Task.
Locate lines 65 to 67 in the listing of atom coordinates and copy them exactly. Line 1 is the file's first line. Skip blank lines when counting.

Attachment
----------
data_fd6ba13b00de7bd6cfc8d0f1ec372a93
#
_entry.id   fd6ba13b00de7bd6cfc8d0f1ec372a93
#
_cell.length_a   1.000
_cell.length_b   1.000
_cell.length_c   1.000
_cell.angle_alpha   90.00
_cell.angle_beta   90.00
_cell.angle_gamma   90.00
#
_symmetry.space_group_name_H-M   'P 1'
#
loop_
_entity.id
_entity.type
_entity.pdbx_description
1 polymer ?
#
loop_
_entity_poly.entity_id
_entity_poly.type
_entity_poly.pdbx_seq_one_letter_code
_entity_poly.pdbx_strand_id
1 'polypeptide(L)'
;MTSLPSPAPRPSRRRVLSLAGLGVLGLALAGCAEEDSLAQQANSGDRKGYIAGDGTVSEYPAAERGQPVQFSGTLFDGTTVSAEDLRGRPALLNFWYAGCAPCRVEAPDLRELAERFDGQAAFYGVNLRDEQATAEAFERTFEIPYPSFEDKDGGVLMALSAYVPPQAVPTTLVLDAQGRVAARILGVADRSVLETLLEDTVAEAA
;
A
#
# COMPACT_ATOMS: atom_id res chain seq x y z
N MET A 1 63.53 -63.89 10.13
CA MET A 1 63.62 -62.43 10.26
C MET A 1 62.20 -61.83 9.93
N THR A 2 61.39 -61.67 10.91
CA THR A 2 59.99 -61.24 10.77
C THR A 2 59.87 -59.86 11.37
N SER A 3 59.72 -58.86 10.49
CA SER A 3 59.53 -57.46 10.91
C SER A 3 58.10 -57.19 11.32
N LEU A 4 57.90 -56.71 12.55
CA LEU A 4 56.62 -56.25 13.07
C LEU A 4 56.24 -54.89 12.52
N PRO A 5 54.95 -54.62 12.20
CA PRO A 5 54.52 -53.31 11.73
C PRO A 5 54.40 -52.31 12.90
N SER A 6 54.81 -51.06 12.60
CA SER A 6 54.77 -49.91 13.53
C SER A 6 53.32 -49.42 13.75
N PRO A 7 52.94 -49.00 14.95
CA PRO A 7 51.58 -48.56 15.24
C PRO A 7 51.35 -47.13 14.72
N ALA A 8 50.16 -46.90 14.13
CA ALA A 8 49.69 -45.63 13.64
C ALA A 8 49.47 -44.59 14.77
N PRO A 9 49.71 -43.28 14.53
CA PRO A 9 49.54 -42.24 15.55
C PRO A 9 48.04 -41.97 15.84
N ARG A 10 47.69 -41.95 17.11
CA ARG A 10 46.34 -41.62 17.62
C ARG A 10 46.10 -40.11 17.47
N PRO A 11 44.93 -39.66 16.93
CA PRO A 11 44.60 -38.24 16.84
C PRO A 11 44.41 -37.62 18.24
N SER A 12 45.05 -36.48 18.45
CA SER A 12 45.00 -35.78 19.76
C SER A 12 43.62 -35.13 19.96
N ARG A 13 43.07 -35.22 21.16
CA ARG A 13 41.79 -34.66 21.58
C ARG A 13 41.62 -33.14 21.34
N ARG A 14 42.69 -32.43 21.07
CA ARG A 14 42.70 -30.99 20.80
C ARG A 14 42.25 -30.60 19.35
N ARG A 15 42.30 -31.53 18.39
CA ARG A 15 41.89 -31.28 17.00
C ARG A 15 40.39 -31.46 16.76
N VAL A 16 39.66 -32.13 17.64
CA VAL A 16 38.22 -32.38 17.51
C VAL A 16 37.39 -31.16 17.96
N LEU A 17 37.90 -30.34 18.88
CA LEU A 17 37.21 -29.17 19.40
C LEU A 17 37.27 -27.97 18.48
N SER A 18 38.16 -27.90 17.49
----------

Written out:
CA SER A 12 45.00 -35.78 19.76
C SER A 12 43.62 -35.13 19.96
N ARG A 13 43.07 -35.22 21.16